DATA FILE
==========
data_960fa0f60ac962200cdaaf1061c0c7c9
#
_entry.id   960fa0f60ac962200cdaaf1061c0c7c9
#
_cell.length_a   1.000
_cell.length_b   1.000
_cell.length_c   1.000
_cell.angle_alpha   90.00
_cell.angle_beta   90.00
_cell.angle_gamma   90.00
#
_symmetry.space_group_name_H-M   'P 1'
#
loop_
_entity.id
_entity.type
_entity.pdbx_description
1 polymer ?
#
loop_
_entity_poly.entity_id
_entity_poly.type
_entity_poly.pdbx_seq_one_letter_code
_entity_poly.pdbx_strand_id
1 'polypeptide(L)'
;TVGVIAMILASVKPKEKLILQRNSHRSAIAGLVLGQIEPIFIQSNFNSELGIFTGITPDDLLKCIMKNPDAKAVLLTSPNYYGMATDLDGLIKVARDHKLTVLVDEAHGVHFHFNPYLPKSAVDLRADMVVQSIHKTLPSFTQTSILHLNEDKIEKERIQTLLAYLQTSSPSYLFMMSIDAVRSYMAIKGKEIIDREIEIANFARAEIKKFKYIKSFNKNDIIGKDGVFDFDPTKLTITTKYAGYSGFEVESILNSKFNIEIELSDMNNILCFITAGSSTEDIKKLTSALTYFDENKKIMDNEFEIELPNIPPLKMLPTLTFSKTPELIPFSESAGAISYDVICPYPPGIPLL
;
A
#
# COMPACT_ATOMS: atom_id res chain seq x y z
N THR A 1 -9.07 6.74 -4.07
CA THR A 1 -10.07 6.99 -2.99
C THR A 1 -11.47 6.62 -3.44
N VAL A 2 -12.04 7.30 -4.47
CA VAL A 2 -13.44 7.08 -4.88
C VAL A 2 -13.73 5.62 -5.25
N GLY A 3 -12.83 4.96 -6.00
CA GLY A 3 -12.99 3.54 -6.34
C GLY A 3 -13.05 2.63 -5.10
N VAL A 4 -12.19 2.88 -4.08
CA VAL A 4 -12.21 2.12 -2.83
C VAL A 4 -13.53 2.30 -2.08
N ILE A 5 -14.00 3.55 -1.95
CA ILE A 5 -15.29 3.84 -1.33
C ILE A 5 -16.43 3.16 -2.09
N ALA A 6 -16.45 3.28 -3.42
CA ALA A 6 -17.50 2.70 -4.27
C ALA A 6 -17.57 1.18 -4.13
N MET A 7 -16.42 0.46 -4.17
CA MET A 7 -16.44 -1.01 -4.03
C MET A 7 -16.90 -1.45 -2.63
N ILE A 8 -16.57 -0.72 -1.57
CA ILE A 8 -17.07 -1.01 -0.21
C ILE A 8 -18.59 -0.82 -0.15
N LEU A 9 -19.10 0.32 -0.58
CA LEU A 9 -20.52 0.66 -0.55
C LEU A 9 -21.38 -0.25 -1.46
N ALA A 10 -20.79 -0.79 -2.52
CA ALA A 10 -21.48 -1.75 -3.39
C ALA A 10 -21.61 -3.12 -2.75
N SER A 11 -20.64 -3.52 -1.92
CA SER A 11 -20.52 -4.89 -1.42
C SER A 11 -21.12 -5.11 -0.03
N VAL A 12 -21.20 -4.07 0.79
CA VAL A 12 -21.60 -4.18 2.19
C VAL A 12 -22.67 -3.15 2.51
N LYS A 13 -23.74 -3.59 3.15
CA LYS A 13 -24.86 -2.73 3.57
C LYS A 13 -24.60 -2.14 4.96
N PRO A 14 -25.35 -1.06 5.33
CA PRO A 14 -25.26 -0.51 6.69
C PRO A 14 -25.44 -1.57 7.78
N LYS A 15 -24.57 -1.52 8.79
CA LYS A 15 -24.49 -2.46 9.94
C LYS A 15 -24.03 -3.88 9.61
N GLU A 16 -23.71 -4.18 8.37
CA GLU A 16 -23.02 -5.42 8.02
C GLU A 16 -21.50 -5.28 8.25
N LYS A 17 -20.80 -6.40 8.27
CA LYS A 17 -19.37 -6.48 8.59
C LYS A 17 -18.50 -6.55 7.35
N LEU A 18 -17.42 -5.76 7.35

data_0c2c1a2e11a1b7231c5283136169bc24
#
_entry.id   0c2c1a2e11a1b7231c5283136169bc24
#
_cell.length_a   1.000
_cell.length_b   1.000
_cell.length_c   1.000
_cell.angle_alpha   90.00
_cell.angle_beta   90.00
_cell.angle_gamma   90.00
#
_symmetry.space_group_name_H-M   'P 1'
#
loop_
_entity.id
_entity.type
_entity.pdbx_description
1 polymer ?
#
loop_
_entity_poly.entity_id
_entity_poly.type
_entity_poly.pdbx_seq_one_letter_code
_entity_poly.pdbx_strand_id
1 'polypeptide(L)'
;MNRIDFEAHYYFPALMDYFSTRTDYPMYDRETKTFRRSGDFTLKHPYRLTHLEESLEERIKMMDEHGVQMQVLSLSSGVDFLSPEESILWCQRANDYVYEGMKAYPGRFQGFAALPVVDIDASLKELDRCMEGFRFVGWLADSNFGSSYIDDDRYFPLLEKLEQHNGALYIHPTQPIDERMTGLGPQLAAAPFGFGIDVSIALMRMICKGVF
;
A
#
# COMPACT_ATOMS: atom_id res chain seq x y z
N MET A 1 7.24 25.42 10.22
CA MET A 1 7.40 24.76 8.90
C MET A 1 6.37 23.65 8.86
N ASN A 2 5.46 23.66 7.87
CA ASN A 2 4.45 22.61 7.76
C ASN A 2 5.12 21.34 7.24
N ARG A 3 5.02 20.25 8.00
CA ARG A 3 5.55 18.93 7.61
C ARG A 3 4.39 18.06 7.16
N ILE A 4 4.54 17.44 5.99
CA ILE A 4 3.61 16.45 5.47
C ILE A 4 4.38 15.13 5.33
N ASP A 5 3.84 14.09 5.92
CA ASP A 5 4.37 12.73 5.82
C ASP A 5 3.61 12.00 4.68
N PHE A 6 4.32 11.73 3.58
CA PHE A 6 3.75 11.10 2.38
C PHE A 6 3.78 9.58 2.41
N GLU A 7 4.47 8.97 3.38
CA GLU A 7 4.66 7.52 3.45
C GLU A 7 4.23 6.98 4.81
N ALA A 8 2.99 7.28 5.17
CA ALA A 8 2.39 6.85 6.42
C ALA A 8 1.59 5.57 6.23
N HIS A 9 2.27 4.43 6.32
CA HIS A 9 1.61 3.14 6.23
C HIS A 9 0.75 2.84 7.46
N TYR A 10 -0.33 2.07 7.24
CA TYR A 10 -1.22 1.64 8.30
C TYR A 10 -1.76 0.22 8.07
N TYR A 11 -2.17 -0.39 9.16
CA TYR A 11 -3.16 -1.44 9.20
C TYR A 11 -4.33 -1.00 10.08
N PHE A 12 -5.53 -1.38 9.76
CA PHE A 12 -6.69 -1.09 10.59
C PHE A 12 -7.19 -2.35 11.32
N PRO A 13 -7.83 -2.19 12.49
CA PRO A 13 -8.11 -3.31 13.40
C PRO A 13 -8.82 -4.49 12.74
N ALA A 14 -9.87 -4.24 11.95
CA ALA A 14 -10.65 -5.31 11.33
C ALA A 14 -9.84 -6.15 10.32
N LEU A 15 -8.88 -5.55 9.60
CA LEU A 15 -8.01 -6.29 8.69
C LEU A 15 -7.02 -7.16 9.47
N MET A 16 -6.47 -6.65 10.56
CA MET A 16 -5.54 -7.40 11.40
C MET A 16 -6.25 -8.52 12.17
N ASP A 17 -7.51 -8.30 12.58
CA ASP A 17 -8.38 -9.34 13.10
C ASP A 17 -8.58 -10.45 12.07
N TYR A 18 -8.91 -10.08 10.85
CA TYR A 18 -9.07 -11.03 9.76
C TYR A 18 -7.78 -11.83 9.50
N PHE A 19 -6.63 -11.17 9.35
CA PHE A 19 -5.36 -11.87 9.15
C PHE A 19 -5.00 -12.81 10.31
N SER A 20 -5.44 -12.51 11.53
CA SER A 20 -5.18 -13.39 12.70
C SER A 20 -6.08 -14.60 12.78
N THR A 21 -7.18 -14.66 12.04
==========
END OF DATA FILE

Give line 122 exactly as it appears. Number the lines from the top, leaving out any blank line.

N ILE A 4 4.54 17.44 5.99